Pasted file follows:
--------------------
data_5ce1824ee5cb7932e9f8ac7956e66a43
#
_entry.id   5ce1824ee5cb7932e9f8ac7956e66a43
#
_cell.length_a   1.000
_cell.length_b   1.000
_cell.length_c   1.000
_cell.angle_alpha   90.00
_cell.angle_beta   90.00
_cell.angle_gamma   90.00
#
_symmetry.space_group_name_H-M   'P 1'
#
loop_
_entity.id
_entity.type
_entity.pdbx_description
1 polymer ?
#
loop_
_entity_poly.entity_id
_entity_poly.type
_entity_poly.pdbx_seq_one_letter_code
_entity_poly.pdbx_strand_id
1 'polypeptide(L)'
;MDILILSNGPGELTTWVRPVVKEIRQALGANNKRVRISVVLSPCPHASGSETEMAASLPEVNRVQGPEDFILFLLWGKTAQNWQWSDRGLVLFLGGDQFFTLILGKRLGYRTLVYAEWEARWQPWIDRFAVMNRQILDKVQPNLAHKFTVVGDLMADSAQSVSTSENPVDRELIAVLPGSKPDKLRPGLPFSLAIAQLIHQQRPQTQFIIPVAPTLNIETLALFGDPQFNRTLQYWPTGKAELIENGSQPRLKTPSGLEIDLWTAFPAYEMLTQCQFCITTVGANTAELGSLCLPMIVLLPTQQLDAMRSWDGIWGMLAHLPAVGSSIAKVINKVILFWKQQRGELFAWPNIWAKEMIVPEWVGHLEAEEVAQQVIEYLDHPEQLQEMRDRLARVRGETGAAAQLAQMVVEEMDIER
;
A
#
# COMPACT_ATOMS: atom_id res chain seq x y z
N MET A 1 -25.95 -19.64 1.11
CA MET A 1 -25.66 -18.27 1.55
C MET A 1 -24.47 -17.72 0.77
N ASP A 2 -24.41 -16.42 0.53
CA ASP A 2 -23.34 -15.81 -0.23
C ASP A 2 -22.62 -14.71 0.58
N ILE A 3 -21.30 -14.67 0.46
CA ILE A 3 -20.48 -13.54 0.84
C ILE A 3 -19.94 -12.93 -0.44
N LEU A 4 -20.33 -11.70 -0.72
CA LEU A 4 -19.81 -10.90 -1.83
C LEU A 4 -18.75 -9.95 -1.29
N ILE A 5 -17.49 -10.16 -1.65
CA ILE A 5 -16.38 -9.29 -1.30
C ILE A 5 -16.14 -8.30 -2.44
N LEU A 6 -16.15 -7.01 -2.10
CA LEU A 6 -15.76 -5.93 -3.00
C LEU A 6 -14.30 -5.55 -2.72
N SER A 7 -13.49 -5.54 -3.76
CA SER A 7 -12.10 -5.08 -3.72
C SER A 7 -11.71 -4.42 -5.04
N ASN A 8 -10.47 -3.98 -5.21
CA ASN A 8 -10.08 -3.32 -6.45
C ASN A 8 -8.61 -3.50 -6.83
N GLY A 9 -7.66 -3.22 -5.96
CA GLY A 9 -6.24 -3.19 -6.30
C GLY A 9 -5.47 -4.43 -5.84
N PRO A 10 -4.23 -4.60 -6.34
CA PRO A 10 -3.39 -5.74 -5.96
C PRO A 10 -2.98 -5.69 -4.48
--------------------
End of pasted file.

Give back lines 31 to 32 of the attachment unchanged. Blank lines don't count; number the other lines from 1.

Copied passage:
N MET A 1 -25.95 -19.64 1.11
CA MET A 1 -25.66 -18.27 1.55